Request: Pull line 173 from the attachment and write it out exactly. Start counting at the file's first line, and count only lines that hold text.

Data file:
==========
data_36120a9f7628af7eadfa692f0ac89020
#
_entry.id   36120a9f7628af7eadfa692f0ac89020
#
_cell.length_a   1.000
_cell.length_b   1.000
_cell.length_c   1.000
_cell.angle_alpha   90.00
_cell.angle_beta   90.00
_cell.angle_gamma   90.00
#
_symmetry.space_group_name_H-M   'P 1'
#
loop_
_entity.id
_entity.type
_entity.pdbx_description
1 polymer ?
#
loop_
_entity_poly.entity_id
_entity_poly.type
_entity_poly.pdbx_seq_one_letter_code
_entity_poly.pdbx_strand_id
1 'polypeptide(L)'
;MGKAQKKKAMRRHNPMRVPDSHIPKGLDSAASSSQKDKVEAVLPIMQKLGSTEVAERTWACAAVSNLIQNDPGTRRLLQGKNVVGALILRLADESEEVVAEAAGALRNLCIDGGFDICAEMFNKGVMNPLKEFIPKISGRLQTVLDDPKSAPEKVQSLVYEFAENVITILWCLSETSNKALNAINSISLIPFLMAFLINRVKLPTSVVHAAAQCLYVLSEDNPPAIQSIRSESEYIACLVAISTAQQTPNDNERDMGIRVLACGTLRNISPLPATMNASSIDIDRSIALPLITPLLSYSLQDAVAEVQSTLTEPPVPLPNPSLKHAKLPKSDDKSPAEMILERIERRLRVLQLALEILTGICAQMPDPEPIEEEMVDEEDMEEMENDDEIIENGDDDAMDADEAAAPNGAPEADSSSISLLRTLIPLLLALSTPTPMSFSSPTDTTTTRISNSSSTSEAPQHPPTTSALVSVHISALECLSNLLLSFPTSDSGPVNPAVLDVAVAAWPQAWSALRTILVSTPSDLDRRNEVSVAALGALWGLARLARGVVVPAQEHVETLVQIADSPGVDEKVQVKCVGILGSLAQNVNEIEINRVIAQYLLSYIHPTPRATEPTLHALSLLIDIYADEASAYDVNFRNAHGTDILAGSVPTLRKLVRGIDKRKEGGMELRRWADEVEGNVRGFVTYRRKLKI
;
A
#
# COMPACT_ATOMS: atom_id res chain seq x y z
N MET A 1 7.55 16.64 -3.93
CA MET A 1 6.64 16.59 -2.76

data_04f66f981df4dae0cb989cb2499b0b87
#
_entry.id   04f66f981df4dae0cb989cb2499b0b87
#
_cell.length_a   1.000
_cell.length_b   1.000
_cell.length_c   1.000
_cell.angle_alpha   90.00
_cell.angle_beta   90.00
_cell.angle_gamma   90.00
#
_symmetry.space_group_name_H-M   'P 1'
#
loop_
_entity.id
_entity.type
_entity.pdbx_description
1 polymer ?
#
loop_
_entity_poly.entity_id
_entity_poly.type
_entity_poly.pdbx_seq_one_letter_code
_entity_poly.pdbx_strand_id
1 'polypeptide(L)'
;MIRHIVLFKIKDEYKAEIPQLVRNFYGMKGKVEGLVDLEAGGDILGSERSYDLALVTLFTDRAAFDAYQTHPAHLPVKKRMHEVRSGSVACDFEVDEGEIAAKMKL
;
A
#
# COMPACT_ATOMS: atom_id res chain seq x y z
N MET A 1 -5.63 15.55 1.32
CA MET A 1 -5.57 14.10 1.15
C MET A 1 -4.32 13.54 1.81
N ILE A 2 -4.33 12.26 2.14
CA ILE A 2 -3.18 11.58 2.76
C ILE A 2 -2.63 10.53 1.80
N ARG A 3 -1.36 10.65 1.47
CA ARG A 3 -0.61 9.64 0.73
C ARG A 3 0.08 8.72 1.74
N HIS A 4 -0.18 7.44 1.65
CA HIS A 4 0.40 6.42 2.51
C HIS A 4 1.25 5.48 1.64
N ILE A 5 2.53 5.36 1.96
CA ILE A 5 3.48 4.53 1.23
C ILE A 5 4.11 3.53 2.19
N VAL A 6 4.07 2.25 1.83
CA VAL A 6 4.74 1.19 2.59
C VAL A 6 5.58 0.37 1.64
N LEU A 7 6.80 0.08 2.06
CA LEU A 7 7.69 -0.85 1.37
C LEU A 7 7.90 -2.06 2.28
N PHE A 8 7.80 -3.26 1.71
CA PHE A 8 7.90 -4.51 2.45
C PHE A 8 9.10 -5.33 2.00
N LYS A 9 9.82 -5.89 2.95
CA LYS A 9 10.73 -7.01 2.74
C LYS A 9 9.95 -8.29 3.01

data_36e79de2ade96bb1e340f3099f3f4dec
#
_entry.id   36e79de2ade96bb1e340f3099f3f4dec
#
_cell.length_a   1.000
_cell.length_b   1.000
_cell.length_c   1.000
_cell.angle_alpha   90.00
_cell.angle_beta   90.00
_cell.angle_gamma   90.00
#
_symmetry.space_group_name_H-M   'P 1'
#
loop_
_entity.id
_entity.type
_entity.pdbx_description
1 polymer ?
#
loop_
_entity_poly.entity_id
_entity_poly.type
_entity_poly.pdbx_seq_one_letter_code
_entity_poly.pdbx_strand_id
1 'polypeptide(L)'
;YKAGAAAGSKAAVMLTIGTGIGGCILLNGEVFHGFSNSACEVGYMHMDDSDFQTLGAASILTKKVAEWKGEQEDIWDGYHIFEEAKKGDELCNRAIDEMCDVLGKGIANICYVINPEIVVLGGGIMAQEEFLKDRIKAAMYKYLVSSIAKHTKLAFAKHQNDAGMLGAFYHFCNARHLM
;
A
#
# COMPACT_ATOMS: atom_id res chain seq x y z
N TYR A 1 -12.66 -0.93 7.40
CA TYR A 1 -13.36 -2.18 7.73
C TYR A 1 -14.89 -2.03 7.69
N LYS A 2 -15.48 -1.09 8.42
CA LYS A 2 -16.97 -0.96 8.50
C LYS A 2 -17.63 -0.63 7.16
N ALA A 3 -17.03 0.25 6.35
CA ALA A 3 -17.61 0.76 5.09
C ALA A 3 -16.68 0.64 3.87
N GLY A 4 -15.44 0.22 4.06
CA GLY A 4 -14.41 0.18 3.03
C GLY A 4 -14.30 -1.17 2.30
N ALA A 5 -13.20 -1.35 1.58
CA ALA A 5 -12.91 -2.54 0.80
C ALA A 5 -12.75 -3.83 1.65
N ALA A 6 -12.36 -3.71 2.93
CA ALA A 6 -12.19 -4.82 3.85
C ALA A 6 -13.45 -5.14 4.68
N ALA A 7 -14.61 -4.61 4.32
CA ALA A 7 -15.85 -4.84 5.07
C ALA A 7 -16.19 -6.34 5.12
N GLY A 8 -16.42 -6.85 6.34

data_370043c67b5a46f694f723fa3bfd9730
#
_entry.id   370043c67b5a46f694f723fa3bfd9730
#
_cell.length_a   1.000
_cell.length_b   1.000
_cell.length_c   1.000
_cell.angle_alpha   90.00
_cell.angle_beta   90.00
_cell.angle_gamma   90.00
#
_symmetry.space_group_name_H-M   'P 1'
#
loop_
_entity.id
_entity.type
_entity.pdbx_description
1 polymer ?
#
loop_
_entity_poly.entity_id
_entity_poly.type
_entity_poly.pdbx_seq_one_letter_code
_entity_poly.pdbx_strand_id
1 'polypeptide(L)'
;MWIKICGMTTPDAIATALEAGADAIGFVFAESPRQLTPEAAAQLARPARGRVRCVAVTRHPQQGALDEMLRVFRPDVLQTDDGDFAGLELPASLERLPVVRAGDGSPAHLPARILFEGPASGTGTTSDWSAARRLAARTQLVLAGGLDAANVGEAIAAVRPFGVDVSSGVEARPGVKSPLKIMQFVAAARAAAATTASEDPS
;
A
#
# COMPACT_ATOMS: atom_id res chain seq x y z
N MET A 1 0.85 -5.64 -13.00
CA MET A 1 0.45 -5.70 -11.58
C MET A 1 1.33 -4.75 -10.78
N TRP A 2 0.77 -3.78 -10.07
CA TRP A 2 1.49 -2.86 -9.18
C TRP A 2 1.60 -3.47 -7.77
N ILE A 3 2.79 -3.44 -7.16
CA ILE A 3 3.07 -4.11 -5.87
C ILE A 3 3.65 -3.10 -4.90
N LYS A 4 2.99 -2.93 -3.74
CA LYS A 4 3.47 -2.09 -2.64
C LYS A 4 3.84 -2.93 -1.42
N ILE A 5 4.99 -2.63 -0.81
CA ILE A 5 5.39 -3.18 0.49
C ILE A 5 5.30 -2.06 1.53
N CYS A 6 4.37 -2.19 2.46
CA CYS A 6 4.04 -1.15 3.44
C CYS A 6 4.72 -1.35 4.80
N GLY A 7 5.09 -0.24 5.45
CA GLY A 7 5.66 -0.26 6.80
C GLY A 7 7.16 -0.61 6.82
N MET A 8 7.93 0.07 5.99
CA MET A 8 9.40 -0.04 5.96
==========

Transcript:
CA MET A 1 0.45 -5.70 -11.58